CSC comments on the risk management of communication networks and information systems in its statement
CSC has issued a statement on the Finnish Government's proposal for amending acts related to the European Union Directive on security of network and information systems.
Network and information system risks should be brought under control and notification given of deviations
The Government proposes that provisions be included in the Information Society Code on the obligation of service providers in a key role for society's functions to see to the management of risks associated with the communication networks and information systems they use and on the obligation to notify the supervisory authority and, in certain cases, the public of significant information security deviations.
These obligations would apply to providers of electronic marketplaces, search engines and cloud services. The acts would not specify how risk management should be implemented, and in this respect, the actors could choose the methods for controlling information security risks best suited for their business, systems and other risk management efforts.
The Government proposal would also contain a provision on the supervisory authorities' right to engage in cooperation required to supervise compliance with information security obligations and, if necessary, exchange secret information. An obligation to notify other EU Member States of information security deviations where necessary if the deviation has significant impacts on the provision of key services in the Member State in question would also be imposed on the supervisory authorities in the acts.
CSC stresses risk management
A precondition for promoting digitalisation as required under the Government Programme is that the operational capability of key ICT services is ensured by flexible and effective methods in all circumstances. CSC notes in its statement that there are extremely sound reasons for updating and renewing the list of key services for society. It would also be justified to extend the obligations under the Information Society Code to everyday ICT service providers. Major downtime in the daily ICT services provided for citizens, companies and the public administration cause serious disruptions affecting the whole country.
CSC also calls for risk management, and certain minimum risk management criteria, in order to safeguard information security under the Information Society Code.
– The aim of the central government's current security requirements is good, but the statutes and guidelines are fragmented, rigid and difficult to implement. Several hundred overlapping requirements are in place. Risk management is a good starting point for ensuring information security. However, it is important to set certain minimum criteria for risk management, which include sufficiently extensive risk identification and mitigation as well as the assignment of responsibilities for the mitigation measures. Good information security practices (including VAHTI) are a good reference for sufficient risk management. Having their information security management certified is one way in which service providers can prove that they are following good information security practices, says Urpo Kaila, CSC Head of Security.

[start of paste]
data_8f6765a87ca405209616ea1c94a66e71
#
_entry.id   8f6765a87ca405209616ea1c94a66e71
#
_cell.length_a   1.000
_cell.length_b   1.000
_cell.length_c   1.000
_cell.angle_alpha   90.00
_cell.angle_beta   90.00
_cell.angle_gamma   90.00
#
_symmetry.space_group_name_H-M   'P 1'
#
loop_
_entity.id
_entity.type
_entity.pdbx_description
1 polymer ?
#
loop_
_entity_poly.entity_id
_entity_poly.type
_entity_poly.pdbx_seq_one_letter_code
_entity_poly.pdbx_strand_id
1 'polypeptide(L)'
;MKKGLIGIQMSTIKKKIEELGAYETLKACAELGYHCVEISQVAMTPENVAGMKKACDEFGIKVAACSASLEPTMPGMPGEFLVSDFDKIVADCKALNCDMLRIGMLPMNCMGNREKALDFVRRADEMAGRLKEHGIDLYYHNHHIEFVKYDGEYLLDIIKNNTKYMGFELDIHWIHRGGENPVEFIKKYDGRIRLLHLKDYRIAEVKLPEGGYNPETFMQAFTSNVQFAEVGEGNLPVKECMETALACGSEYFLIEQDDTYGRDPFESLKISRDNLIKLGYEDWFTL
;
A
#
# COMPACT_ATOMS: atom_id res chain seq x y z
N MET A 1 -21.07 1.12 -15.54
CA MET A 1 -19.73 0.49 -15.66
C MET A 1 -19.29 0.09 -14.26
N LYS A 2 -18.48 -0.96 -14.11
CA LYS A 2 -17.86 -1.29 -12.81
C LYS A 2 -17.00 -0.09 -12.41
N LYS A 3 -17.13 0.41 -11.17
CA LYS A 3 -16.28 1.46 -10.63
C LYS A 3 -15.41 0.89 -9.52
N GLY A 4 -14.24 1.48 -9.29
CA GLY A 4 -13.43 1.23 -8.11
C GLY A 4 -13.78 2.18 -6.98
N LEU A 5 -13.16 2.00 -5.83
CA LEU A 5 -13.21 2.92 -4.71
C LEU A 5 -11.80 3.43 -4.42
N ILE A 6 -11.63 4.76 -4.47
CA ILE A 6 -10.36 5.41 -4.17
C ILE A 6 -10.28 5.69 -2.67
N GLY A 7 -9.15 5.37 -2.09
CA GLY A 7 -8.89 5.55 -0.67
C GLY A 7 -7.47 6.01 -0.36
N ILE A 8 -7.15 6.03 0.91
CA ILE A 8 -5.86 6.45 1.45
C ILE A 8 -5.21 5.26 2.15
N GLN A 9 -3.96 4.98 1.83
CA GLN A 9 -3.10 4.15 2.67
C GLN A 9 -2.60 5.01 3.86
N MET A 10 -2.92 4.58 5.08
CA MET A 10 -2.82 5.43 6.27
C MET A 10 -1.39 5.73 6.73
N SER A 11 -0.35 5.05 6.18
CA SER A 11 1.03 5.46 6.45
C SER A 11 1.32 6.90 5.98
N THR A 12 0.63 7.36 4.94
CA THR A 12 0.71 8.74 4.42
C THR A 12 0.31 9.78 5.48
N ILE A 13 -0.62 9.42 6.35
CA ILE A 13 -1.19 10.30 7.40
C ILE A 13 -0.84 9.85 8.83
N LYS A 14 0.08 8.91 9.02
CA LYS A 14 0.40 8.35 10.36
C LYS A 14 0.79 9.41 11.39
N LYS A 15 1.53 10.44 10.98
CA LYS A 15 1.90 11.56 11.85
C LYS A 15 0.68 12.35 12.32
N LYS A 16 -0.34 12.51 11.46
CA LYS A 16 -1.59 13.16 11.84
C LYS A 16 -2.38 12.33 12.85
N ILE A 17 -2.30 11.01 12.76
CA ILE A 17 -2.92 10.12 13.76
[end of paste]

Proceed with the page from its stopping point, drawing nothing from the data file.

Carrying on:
Safety mechanisms for confidential data, small actors not to be excluded
CSC considers that safety mechanisms to prevent inappropriate disclosure of secret information should be included in the proposed amendments to the Information Society Code.
Kaila also notes that the Information Society Code should lay down the conditions on which secret information may be shared between EU Member States, ensuring that confidential information belonging to the Government or companies, or citizens' data protection, are not put at risk.
According to CSC, security requirements should be applied flexibly to avoid hampering smaller actors' development or market entry. The protection measures should also be proportionate to the importance of the object to be protected, should any data leakages or service downtime occur.
The EU Directive on security of network and information systems entered into force in August 2016, and the Member States must transpose its provisions into their national legislation by summer 2018.
CSC actively seeks to participate in societal debate and influence national and international operating preconditions that are highly significant for the company or its stakeholders. Among other things, CSC issues statements on legislative proposals and reports. A key goal of its exertion of influence is promoting the competitiveness of Finnish research.
– By responding to requests for statements, CSC wishes to share its special expertise for the benefit of research, education and the entire Finnish society, says Irina Kupiainen, Programme Director at CSC.